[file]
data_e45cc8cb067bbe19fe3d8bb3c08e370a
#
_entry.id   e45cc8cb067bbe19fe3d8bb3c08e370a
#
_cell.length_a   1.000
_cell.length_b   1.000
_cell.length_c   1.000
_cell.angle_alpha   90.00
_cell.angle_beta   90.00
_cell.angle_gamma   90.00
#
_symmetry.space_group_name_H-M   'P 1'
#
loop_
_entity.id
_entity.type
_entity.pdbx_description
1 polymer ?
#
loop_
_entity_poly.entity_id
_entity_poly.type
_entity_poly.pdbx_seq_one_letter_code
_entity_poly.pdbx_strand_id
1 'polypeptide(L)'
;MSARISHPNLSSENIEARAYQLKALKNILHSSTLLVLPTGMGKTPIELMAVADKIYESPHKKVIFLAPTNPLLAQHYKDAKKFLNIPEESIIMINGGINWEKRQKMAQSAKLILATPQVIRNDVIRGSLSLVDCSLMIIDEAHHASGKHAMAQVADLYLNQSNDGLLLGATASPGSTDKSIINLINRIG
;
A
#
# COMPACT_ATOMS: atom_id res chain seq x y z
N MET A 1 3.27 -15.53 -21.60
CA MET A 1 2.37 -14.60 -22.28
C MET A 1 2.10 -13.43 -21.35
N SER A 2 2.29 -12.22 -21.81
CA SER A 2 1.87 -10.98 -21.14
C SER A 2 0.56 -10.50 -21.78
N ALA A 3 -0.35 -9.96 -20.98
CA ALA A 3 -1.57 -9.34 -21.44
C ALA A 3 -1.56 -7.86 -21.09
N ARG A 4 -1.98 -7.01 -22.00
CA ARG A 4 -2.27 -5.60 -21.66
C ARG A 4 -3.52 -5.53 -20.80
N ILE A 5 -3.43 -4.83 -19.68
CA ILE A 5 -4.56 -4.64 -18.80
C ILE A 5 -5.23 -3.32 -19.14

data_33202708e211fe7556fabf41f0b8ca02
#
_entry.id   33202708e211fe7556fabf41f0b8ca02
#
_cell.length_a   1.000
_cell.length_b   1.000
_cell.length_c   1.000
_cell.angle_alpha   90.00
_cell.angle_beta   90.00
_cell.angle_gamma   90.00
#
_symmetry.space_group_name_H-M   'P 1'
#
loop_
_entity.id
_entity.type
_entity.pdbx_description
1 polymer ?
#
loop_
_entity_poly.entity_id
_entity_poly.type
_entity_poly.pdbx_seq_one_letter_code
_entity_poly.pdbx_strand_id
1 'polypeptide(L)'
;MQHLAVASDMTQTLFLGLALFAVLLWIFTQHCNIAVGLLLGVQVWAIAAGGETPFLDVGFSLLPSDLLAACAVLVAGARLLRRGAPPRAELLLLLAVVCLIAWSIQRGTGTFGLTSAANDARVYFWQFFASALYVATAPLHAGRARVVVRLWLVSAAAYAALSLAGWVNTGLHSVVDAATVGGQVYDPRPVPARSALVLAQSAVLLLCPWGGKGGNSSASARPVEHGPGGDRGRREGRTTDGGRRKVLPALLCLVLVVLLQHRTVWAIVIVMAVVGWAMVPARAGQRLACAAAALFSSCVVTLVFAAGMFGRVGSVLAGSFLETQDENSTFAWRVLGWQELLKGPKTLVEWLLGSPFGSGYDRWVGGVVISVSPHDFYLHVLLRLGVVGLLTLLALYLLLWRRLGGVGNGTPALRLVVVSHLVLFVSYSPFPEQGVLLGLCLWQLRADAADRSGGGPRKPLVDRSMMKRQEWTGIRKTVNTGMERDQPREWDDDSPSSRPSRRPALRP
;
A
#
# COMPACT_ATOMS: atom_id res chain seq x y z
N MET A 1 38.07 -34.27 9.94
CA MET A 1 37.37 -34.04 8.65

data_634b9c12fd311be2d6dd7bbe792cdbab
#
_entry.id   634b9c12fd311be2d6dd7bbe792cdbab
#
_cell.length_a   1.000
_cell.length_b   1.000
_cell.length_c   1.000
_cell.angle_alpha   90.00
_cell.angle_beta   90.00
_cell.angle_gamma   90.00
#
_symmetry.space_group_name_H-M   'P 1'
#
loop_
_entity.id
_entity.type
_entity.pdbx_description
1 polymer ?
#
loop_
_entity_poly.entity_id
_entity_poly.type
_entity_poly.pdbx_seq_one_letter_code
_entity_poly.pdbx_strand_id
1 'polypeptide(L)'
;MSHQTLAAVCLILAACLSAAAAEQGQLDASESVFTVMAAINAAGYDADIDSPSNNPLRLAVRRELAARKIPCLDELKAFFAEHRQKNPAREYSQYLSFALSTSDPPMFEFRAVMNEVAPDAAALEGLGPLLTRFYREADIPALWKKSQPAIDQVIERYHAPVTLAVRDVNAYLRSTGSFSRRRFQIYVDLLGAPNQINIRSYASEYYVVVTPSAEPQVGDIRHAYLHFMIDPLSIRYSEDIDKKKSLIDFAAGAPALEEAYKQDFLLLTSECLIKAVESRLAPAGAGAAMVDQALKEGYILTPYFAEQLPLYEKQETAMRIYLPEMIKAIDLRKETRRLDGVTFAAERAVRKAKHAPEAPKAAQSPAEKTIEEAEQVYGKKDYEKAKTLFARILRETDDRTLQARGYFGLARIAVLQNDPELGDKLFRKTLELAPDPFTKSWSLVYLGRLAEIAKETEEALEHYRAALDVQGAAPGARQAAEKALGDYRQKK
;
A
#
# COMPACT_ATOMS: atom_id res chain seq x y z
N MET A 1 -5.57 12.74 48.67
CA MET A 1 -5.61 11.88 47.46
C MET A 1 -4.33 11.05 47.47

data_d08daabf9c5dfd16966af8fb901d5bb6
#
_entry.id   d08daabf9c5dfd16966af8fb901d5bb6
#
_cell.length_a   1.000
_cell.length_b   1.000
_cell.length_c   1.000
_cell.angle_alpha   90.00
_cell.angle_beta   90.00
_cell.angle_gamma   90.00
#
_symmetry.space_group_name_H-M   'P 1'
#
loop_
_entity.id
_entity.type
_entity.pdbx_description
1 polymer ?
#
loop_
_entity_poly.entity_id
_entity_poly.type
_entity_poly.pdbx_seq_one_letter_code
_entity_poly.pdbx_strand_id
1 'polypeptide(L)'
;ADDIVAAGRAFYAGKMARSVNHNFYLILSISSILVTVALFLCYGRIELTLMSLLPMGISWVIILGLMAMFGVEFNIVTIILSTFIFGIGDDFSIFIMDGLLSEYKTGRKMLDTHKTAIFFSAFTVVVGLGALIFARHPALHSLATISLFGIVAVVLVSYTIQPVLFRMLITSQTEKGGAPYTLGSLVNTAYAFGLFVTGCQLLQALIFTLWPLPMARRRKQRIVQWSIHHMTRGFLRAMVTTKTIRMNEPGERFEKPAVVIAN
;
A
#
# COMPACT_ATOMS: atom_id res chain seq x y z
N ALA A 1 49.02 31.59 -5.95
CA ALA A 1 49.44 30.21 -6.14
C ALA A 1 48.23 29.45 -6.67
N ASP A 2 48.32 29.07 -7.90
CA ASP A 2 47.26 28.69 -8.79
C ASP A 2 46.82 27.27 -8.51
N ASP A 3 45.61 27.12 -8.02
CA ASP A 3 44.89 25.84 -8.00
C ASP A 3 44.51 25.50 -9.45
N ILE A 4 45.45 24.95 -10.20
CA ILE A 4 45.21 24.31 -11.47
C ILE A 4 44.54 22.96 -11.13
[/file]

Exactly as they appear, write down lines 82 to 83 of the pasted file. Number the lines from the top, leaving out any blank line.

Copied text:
_cell.length_a   1.000
_cell.length_b   1.000